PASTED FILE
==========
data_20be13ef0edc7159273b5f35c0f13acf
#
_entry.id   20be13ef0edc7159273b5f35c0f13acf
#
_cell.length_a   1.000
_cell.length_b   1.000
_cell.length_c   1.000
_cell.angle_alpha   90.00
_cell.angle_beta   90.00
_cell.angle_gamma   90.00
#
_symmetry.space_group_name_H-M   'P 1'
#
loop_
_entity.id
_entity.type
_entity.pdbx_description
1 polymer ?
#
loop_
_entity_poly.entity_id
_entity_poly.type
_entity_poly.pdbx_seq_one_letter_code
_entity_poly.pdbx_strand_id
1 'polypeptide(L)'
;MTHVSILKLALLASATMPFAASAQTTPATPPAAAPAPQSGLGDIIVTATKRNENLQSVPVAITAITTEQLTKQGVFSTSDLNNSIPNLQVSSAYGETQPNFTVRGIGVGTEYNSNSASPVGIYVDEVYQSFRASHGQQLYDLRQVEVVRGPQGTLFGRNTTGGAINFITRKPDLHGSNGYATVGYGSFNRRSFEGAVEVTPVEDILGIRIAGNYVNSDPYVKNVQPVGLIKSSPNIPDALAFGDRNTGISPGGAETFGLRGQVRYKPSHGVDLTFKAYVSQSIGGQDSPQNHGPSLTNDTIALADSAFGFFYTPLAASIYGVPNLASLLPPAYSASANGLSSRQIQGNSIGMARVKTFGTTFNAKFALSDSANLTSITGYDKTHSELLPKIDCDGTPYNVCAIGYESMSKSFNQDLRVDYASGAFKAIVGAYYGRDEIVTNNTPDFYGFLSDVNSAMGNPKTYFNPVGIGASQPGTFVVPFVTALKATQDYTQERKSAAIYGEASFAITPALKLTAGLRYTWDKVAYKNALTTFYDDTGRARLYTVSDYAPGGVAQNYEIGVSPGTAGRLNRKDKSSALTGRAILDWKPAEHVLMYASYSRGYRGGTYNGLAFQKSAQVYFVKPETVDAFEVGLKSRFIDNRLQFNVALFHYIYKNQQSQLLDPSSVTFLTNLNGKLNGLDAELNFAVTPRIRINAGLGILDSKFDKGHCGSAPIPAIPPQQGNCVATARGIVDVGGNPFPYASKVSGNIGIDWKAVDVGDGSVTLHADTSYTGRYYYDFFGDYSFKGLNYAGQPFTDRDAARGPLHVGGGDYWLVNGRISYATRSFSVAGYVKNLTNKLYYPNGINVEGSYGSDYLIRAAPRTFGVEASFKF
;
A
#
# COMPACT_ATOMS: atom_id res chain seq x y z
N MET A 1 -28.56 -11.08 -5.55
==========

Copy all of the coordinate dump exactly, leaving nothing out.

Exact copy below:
data_20be13ef0edc7159273b5f35c0f13acf
#
_entry.id   20be13ef0edc7159273b5f35c0f13acf
#
_cell.length_a   1.000
_cell.length_b   1.000
_cell.length_c   1.000
_cell.angle_alpha   90.00
_cell.angle_beta   90.00
_cell.angle_gamma   90.00
#
_symmetry.space_group_name_H-M   'P 1'
#
loop_
_entity.id
_entity.type
_entity.pdbx_description
1 polymer ?
#
loop_
_entity_poly.entity_id
_entity_poly.type
_entity_poly.pdbx_seq_one_letter_code
_entity_poly.pdbx_strand_id
1 'polypeptide(L)'
;MTHVSILKLALLASATMPFAASAQTTPATPPAAAPAPQSGLGDIIVTATKRNENLQSVPVAITAITTEQLTKQGVFSTSDLNNSIPNLQVSSAYGETQPNFTVRGIGVGTEYNSNSASPVGIYVDEVYQSFRASHGQQLYDLRQVEVVRGPQGTLFGRNTTGGAINFITRKPDLHGSNGYATVGYGSFNRRSFEGAVEVTPVEDILGIRIAGNYVNSDPYVKNVQPVGLIKSSPNIPDALAFGDRNTGISPGGAETFGLRGQVRYKPSHGVDLTFKAYVSQSIGGQDSPQNHGPSLTNDTIALADSAFGFFYTPLAASIYGVPNLASLLPPAYSASANGLSSRQIQGNSIGMARVKTFGTTFNAKFALSDSANLTSITGYDKTHSELLPKIDCDGTPYNVCAIGYESMSKSFNQDLRVDYASGAFKAIVGAYYGRDEIVTNNTPDFYGFLSDVNSAMGNPKTYFNPVGIGASQPGTFVVPFVTALKATQDYTQERKSAAIYGEASFAITPALKLTAGLRYTWDKVAYKNALTTFYDDTGRARLYTVSDYAPGGVAQNYEIGVSPGTAGRLNRKDKSSALTGRAILDWKPAEHVLMYASYSRGYRGGTYNGLAFQKSAQVYFVKPETVDAFEVGLKSRFIDNRLQFNVALFHYIYKNQQSQLLDPSSVTFLTNLNGKLNGLDAELNFAVTPRIRINAGLGILDSKFDKGHCGSAPIPAIPPQQGNCVATARGIVDVGGNPFPYASKVSGNIGIDWKAVDVGDGSVTLHADTSYTGRYYYDFFGDYSFKGLNYAGQPFTDRDAARGPLHVGGGDYWLVNGRISYATRSFSVAGYVKNLTNKLYYPNGINVEGSYGSDYLIRAAPRTFGVEASFKF
;
A
#
# COMPACT_ATOMS: atom_id res chain seq x y z
N MET A 1 -28.56 -11.08 -5.55